Indictment thrown out in Riverdale fire case

By Joel Hall


A Clayton County Superior Court judge has dismissed the indictment of Sheree Murphy, a homeless woman charged in the Budget Inn Motel fire, which killed five family members in Riverdale, last June.

Superior Court judge William H. Ison said technically, the indictment was incorrectly worded.

Judge Ison determined a section of charges related to aggravated battery -- describing injuries the victims received to specific body parts -- used the disjunctive, "or," rather than the conjunctive, "and." While charges in the indictment included one count of arson, five counts of murder, nine counts of murder while committing a felony, and several assault charges, Ison ruled the indictment was seriously flawed.

Today, at 1:15 p.m., the grand jury will reconvene to decide whether to re-indict Murphy. If a new indictment is approved, the district attorney's office said it will seek the death penalty.

John Turner, executive assistant district attorney, defended the call for the death penalty, adding that the original indictment was thrown out on an "extreme technicality." However, he said a defendant is entitled to a "perfect indictment."

Turner said his office will seek the death penalty based on a recent account from a witness alleging Murphy admitted to committing the offenses.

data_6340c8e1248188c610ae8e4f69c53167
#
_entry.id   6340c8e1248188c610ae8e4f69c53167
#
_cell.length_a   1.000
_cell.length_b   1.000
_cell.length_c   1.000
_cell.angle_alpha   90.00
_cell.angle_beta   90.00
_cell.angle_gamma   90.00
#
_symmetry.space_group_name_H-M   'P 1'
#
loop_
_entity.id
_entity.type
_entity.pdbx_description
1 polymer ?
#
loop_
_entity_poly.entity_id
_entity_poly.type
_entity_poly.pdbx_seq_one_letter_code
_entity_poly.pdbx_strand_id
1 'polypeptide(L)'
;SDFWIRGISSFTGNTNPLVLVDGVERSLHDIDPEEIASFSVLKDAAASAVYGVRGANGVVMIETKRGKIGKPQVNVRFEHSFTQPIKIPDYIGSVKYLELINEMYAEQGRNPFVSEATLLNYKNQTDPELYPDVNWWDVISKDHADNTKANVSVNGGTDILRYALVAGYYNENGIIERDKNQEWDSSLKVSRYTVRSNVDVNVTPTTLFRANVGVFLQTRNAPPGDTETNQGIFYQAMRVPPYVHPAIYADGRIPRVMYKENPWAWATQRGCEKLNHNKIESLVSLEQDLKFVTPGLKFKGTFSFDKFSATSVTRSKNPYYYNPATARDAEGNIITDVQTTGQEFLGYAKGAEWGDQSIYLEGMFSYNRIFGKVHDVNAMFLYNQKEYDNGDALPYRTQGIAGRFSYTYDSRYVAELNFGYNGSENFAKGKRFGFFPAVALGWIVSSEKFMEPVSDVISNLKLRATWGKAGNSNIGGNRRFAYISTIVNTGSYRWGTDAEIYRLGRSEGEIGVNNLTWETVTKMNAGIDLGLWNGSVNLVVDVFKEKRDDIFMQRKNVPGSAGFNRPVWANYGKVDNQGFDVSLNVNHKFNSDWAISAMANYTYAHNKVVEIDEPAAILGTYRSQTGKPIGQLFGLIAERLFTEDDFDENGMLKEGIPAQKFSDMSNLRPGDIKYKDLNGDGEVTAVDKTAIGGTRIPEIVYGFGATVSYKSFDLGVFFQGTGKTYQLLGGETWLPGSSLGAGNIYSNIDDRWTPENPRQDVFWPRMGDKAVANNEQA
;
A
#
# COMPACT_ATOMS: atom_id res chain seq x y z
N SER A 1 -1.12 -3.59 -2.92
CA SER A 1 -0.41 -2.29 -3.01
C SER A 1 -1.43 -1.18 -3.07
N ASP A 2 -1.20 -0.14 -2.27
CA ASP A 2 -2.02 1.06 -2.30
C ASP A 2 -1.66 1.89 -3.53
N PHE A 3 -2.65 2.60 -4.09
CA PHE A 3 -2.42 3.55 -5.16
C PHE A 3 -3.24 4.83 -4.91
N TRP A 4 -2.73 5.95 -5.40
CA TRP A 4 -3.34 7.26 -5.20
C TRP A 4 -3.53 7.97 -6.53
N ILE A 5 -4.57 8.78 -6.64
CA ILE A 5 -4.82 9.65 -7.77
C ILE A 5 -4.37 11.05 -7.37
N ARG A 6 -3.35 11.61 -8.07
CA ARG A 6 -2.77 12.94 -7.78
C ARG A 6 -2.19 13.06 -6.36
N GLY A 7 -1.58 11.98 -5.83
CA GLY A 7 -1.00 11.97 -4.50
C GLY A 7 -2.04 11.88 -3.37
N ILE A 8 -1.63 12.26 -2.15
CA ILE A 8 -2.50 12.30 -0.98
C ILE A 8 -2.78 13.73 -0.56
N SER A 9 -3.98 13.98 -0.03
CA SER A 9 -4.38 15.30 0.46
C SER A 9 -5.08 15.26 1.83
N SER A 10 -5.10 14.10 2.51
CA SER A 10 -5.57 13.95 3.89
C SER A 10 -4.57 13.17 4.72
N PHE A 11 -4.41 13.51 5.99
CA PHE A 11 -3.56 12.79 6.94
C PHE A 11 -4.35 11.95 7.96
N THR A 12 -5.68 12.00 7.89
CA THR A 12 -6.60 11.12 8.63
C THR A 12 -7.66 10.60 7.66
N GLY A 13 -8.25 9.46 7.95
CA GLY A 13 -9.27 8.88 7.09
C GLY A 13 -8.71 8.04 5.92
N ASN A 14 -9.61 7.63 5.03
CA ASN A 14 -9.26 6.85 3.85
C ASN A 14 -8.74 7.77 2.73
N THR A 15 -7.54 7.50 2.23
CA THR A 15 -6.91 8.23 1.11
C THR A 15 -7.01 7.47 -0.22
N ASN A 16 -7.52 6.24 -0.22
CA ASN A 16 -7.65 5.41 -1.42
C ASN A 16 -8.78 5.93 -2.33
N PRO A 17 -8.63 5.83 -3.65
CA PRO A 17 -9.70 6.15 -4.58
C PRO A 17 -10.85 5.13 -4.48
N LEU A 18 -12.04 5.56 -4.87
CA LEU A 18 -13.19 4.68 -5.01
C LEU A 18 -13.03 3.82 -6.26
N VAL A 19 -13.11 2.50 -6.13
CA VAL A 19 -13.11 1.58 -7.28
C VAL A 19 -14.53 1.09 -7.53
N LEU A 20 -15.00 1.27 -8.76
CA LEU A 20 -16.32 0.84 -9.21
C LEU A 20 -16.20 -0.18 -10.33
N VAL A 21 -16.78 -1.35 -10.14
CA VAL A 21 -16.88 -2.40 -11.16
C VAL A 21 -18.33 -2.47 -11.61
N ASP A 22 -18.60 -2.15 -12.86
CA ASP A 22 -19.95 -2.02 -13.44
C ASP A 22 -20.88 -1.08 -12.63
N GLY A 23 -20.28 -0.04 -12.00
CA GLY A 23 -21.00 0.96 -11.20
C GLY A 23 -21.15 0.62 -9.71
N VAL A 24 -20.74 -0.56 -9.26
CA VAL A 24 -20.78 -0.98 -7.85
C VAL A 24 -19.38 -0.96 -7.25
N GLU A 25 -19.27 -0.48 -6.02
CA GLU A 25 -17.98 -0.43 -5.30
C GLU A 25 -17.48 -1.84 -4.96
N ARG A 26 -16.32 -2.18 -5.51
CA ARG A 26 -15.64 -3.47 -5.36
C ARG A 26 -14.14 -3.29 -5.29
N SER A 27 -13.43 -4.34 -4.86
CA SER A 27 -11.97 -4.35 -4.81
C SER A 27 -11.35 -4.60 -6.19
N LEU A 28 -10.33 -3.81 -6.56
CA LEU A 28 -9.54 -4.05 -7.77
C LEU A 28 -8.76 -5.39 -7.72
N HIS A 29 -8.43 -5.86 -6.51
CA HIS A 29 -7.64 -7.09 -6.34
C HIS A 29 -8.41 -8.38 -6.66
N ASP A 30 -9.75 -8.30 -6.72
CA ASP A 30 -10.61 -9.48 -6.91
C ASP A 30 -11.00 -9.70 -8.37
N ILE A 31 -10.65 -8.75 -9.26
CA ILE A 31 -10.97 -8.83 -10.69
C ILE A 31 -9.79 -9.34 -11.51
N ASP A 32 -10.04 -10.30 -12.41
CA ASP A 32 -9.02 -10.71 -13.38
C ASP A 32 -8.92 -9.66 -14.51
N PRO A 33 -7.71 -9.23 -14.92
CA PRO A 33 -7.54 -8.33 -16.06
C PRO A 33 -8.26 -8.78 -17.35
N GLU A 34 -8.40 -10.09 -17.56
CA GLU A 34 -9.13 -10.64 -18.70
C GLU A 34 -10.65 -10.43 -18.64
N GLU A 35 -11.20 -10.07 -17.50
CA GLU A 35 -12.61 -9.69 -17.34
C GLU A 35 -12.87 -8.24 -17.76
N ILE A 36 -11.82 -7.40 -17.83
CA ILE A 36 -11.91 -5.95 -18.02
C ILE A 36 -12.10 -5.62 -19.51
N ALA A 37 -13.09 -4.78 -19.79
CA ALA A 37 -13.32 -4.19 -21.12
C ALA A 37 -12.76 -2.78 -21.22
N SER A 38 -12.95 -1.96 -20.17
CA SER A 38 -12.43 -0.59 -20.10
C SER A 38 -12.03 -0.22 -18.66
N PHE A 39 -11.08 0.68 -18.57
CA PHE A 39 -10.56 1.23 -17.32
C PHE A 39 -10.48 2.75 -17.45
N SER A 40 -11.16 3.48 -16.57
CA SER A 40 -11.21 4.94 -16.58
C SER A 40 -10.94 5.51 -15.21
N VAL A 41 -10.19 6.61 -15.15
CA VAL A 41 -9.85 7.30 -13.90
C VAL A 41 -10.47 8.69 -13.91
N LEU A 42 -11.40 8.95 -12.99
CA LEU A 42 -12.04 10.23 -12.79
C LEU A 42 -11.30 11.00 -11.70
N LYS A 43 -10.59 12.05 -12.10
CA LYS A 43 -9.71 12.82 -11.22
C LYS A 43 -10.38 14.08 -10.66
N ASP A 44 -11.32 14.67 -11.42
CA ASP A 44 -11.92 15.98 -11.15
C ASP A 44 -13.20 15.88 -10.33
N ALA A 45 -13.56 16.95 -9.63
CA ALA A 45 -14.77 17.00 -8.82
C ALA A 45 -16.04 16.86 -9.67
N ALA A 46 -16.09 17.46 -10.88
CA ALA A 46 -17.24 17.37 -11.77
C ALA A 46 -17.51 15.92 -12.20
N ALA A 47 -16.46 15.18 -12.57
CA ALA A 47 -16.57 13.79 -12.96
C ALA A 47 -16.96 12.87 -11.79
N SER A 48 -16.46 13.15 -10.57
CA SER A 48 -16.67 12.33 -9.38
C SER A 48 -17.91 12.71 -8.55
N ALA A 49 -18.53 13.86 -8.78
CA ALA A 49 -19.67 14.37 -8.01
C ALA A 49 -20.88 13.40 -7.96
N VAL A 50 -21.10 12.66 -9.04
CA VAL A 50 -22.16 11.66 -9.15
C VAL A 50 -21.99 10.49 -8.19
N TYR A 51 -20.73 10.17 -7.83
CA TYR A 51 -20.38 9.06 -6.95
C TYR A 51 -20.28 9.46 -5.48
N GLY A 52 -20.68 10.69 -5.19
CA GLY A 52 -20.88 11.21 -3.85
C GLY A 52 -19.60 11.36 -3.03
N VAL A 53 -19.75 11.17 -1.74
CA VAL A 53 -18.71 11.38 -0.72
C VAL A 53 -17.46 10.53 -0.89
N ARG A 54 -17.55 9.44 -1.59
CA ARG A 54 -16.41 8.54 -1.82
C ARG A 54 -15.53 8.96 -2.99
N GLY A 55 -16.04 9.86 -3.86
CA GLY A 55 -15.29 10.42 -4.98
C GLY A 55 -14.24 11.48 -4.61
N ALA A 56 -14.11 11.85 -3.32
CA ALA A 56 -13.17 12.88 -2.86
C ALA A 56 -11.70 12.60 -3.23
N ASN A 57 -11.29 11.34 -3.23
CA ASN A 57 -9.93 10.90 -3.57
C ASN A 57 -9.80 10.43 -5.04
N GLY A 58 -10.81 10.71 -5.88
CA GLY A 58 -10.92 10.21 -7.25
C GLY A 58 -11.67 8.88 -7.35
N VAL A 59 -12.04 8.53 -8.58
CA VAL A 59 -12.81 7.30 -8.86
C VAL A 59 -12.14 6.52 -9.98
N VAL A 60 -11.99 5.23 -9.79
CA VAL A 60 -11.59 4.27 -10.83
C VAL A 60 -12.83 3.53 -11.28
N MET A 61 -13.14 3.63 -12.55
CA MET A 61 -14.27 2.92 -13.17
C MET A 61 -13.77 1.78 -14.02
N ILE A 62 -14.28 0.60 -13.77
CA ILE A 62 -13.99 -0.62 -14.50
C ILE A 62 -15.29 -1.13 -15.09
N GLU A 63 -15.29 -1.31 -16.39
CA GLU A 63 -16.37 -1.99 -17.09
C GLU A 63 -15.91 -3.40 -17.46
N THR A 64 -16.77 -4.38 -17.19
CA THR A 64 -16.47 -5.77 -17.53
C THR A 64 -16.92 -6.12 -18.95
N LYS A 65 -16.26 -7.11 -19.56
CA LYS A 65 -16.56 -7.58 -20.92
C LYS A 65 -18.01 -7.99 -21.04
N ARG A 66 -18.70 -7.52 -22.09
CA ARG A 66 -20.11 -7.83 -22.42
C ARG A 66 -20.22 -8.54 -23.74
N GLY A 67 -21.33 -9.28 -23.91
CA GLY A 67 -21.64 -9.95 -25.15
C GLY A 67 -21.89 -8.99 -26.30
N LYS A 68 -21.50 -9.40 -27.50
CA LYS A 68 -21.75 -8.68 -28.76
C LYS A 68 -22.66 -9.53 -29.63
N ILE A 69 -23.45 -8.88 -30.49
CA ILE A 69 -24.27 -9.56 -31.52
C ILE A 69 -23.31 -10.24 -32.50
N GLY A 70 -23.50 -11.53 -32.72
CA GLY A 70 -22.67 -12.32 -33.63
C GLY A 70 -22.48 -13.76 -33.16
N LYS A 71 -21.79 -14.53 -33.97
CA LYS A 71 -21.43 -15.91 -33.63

"About a month ago, we got a confession from a witness that the defendant had confessed her guilt to the witness," said Turner. "It is our office policy to seek the death penalty when more than one person has been killed.

"Under the law, if you ask for the death penalty, you have to do it at the time of arraignment," Turner continued. "Now that we are in a position of re-indictment, that makes it appropriate."

Steve Frey, the attorney representing Murphy, believes the pursuit of the death penalty is "mean-spirited" and an attempt to save face on behalf of the district attorney.

"It's pure retaliation," said Frey. "At the end of the day, they don't have any one cop, or any one piece of evidence, that says that she set this fire. All you have is this fire and this under belly of society saying that she said she was going to do it.

"Tell me what has changed," Frey continued. "The question then becomes, were they too lazy to go for [the death penalty] in the beginning. The notion that this DA's office is fighting corruption is laughable. Instead of finding some objective evidence, they just went and rounded up another sleaze," said Frey.

Murphy has been in the Clayton County Jail since November, and before yesterday, was scheduled to stand trial on June 9. If indicted again, Murphy would have to wait another 30 to 60 days for arraignment, according to Turner.

"I think it's an injustice to have her continue to sit in jail, because they can't get it right," said Frey.